In their opinion, a greater part of the students (58.60%) were well-prepared for conducting prosthetic rehabilitation with complete dentures. The gender did not have a statistically significant impact on the presented answers (Pearson’s χ2 = 2.59, df = 1, p = 0.107). The percentage of negative answers concerning individual universities varied from 22.95% in MU8 to 57.95% in MU5. The observed differences were statistically significant (Pearson’s χ2 = 42.60, df = 2, p = 0.00001). The majority of the students believed that they were not prepared well enough to independently conduct preparation of teeth for fixed dentures (77.20%, n = 386). Females statistically more frequently chose a negative answer compared to male students (80.56% vs. 68.57%, respectively) (Pearson’s χ2 = 8.225, df = 1, p = 0.004).
Only 40.80% of the respondents evaluated that they were sufficiently prepared for the treatment of temporomandibular disorders. Females statistically significantly more often answered negatively compared to males (62.50% vs. 50.71%, respectively) (Pearson’s χ2 = 5.80, df = 1, p = 0.02). The percentage of negative answers varied from 29.27% in MU3 to 97.96% in MU4 (Pearson’s χ2 = 99.13, df = 7, p = 0.0001). Over half of the respondents stated they were not well-prepared for conducting the treatment of tooth wear (55.80%, n = 279), while 44.20% (n = 221) were properly prepared. The choice of the answer “No” was related to gender (Pearson’s χ2 = 3.345, df = 1, p = 0.07). The percentage of negative answers varied from 48.15% among MU2 students to 61.02% among MU1 students (Pearson’s χ2 = 7.68, df = 7, p = 0.36). In the case of the question concerning preparation for conducting the procedure of teeth splinting, the majority of the surveyed answered that they were not sufficiently prepared – 56.40%. Females reported a problem with this procedure statistically significantly more frequently compared to males (62.78% vs. 40.0%, respectively) (Pearson’s χ2 = 21.27, df = 1, p = 0.00001). The percentage of students having problem with independent conduction of this procedure varied from 26.14% in MU5 to 76.27% in MU1 (Pearson’s χ2 = 48.929, df = 7, p = 0.00001). The vast majority of the respondents (79.80%) claimed that they were properly prepared for conducting a tooth extraction. Males were, in their opinion, statistically significantly more often prepared for conducting this procedure compared to female counterparts (7.86% vs. 25.0%, respectively) (Pearson’s χ2 = 17.963, p = 0.012). The majority of the students (91.20%) were well-prepared for the course of action with a patient suffering from systemic diseases (Table 3). The percentage of the participants unprepared for working with such patients varied from 1.69% in MU1 to 17.65% in MU6 (Pearson’s χ2 = 16.20, df = 7, p = 0.023). According to the assessment, 80.20% of the respondents were well-prepared for providing emergency help to a patient suffering from pain. The negative answer varied from 5.56% in MU2 to 36.73% in MU4 (Pearson’s χ2 = 19.745, df = 7, p = 0.006).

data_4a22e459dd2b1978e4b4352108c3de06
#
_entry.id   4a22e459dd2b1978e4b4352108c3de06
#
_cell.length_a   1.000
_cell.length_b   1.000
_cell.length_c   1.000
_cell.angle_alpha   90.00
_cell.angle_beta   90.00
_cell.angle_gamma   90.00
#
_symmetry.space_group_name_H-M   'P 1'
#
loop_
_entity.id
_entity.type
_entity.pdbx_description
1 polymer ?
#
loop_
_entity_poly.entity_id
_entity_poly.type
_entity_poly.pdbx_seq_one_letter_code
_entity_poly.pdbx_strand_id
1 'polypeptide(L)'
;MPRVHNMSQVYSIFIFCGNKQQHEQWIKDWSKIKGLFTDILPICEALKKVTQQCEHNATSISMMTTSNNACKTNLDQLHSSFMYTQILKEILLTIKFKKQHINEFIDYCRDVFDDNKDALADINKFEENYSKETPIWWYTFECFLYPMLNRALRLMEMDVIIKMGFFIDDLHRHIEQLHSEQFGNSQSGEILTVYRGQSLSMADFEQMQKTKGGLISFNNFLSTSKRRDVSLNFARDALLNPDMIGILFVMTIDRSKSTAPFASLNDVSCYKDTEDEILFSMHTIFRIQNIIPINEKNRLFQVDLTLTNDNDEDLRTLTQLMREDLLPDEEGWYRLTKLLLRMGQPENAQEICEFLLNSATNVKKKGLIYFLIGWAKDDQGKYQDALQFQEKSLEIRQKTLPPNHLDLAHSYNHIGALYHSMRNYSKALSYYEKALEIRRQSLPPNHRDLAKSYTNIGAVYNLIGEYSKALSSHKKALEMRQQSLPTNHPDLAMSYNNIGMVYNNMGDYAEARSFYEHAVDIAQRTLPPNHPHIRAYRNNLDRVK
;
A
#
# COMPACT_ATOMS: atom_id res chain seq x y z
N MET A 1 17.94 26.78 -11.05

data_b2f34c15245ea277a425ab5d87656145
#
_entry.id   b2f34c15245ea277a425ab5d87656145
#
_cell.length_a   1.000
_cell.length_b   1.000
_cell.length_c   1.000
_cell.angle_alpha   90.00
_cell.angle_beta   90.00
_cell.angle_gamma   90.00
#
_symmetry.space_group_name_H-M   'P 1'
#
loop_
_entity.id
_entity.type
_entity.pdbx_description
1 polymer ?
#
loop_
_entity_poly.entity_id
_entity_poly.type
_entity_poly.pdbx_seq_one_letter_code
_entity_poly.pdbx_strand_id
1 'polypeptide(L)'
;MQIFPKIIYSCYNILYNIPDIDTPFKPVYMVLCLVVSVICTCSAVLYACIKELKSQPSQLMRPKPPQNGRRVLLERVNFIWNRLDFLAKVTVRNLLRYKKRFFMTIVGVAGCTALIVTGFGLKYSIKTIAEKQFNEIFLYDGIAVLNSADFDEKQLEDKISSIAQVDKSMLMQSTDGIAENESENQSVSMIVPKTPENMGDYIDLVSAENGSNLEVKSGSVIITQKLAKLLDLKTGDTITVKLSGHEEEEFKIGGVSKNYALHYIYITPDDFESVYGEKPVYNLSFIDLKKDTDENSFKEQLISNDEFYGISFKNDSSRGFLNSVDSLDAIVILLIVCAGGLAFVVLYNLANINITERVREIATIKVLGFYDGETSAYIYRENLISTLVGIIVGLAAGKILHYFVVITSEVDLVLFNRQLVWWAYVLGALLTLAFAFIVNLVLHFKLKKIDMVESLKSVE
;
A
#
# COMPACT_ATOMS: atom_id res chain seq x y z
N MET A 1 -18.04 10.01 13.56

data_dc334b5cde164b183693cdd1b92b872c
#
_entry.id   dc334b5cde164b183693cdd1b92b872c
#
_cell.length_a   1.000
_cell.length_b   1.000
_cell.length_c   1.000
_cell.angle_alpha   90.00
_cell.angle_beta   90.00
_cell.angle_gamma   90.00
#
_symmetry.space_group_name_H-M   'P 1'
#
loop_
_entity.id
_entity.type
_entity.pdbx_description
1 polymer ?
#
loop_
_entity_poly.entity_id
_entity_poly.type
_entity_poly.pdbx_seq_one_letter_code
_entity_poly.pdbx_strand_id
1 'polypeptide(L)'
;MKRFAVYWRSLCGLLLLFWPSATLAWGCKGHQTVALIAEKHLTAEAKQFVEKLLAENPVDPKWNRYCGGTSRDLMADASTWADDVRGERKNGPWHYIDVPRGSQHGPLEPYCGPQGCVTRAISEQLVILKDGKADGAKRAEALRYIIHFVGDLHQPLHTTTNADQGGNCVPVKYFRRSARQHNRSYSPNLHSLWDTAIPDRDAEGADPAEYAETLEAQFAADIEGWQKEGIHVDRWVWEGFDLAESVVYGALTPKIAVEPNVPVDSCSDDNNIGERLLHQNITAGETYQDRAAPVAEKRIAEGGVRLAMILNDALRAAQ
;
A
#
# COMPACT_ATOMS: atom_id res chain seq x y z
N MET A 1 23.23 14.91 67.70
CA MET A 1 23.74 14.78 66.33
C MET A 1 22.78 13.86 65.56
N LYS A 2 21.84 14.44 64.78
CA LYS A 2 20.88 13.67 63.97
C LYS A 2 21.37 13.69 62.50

Most of the students (75.0%) answered “Yes” for the question concerning calculating a dose of antibiotics. The percentage of those who could not calculate a dose of antibiotics varied from 3.39% in MU1 to 58.93% in MU7 (Pearson’s χ2 = 56.518, df = 7, p = 0.00001). The choice of painkiller was not a problem for 77.20% (n = 386) of the surveyed. Neither gender nor the university had a statistically significant influence on the answers. Over half of the students (57.80%) believed that they were prepared for working with a “difficult” patient. The percentage of those who answered negatively varied from 12.96% in MU2 to 62.71% in MU1 (Pearson’s χ2 = 44.87, df = 7, p = 0.0001).